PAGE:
Woody: Commentators Must Be Able To Comment
By Larry Woody | Senior Writer
I once wrote a story in which a prominent NASCAR TV commentator was critical of his network – specifically of some racy ads that it ran during race telecasts.
I called a network executive to get his response to the criticism. Shortly afterwards the commentator called me back and pleaded: please don’t run the story about his critical comments. The network executive had called him and chewed him out.
As a favor to the commentator – an old friend – I killed the story and instead wrote a personal commentary criticizing the racy ads that were being run during family-time race telecasts.
I recalled the heat my commentator buddy caught when I recently read about the continued fallout from comments made by the broadcast crew during the fall Talladega race.
They had the audacity to call a boring race boring.
Their comments were partly in response to Tony Stewart’s radio communication to his pit boss in which he said he was having trouble staying awake because the race was so dull.
I thought the boys in the booth were simply doing their jobs by stating the obvious: It was a boring race, at least by Talladega standards. Part of the problem was caused by NASCAR’s last-minute edict warning drivers not to bump into each other.
To its credit NASCAR was trying to make the race safer, but the commentators were right; it made for a boring race. Drivers tip-toed around the track as the audience yawned.
That was a big story, but NASCAR didn’t want to hear any criticism – certainly not over the airwaves. The commentators got called on the carpet for their remarks.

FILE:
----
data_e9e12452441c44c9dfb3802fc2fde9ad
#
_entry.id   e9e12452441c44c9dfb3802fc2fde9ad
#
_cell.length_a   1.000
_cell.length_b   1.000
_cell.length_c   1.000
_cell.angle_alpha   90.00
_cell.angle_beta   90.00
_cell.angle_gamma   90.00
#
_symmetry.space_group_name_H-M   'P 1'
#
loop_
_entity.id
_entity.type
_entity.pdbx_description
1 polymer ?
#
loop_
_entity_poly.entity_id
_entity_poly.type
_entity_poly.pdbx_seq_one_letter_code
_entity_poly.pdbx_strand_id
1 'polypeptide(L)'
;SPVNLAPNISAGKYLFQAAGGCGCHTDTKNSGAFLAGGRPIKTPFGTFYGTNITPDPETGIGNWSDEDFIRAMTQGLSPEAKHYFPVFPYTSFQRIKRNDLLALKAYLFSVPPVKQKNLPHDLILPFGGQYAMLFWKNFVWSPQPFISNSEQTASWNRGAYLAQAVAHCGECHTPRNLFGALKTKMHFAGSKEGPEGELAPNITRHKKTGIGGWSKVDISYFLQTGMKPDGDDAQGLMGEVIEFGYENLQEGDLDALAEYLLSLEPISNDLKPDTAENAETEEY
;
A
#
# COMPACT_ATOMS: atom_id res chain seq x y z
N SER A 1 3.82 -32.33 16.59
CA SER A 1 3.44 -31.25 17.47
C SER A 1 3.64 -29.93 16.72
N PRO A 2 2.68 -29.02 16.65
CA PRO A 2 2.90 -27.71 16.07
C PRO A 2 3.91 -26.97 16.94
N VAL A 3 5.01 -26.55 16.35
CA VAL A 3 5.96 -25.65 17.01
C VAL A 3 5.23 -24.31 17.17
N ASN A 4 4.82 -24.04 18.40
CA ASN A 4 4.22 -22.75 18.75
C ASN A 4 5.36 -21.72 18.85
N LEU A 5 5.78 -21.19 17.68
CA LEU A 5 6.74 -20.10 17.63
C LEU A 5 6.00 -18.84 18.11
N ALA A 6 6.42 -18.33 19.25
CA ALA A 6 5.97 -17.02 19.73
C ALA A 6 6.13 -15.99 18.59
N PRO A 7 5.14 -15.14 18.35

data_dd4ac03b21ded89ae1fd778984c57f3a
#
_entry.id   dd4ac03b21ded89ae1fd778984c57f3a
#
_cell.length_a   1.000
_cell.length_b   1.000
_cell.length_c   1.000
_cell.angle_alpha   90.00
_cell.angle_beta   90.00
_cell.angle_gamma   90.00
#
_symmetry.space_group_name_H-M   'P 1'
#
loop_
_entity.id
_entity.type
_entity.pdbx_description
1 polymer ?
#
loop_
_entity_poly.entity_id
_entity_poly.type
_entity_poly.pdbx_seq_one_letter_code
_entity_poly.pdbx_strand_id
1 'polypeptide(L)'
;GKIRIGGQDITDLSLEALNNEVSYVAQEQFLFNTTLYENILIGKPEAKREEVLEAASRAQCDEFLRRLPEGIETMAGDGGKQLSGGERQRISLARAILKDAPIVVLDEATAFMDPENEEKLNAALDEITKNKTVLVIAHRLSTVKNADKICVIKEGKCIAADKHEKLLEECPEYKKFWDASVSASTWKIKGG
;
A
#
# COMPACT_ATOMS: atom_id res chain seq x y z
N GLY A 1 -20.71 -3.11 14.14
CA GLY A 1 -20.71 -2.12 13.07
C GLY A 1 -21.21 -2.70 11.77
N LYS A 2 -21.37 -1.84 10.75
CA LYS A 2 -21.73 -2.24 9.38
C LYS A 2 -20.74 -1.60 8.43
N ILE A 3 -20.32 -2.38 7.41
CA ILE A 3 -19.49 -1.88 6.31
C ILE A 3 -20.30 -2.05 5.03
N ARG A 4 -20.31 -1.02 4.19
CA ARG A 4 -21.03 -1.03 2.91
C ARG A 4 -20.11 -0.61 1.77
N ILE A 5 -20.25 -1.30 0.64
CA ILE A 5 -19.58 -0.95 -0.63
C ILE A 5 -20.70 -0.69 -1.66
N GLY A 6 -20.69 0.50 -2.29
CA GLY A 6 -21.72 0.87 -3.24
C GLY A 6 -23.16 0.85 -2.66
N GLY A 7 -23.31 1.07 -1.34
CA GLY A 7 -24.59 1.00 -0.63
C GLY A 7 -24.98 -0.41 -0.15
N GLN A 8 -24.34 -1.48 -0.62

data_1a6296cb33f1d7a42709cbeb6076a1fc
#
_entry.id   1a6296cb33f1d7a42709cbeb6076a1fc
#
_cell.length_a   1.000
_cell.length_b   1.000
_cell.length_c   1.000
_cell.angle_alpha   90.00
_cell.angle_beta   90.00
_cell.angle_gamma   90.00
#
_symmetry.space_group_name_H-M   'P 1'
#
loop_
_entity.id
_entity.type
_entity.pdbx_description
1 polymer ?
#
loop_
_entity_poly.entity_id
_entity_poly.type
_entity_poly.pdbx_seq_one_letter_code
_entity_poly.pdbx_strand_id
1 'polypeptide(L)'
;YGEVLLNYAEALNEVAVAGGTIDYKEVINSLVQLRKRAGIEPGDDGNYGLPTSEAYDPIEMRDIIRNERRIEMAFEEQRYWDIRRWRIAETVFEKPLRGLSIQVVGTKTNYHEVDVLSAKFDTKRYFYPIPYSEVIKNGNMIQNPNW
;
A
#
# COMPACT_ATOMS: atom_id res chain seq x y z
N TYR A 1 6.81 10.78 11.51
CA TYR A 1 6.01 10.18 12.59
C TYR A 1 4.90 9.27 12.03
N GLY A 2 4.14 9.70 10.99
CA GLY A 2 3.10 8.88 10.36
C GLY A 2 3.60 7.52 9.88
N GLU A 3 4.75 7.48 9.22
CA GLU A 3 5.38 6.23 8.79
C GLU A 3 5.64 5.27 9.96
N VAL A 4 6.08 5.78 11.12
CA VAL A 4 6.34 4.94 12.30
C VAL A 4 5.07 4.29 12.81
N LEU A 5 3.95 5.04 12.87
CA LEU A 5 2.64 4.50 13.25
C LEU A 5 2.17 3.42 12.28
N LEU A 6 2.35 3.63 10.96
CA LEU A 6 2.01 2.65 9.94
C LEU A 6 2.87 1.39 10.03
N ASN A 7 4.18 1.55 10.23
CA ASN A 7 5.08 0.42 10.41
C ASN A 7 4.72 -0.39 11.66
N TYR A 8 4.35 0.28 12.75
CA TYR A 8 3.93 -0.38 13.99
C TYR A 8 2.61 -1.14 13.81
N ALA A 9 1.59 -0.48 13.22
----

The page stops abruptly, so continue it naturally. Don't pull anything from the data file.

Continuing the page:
That raises the question about how open and honest TV commentators are permitted to be.
I always thought the whole idea of having an “expert analyst” in the booth was to give his personal analysis, not just recite the running order.
If he’s not allowed to honestly analyze what he sees – a boring race, for example – then why have him on the air? Just have some guy read the numbers of the cars as they come around the track.
Another concern in the area of objectively is raised by the presence of commentators who own race teams. How objective can they be when reporting/commenting on the performance of their own drivers?
Even if they try to be impartial, there’s always the perception …
NASCAR is one big (and at time dysfunctional) family and I realize it’s impossible to have a commentator who has no close track ties – witness Ned Jarrett’s emotional call of his son Dale’s Daytona 500 victory, and Darrell Waltrip’s similar call of little brother Michael’s win in the tragedy-marred 2001 race. Likewise, Rusty Wallace has a son on the track and Brad Daugherty and Ray Evernham have ownership stakes in some of the teams on which they comment.
I believe they try to be impartial. I also think they try to put a positive spin on most everything that goes on. The guys tend to be too sugary and management-friendly.
That’s why their critical Talladega remarks were so unusual – and refreshing. For once they told it like it was. Howard Cosell would be proud.
NASCAR should have a thicker skin. It shouldn’t insist that its commentators paint a happy face on everything that goes on. When they do, they lose all credibility and become cheerleaders instead of commentators.
– Larry Woody can be reached at firstname.lastname@example.org Comments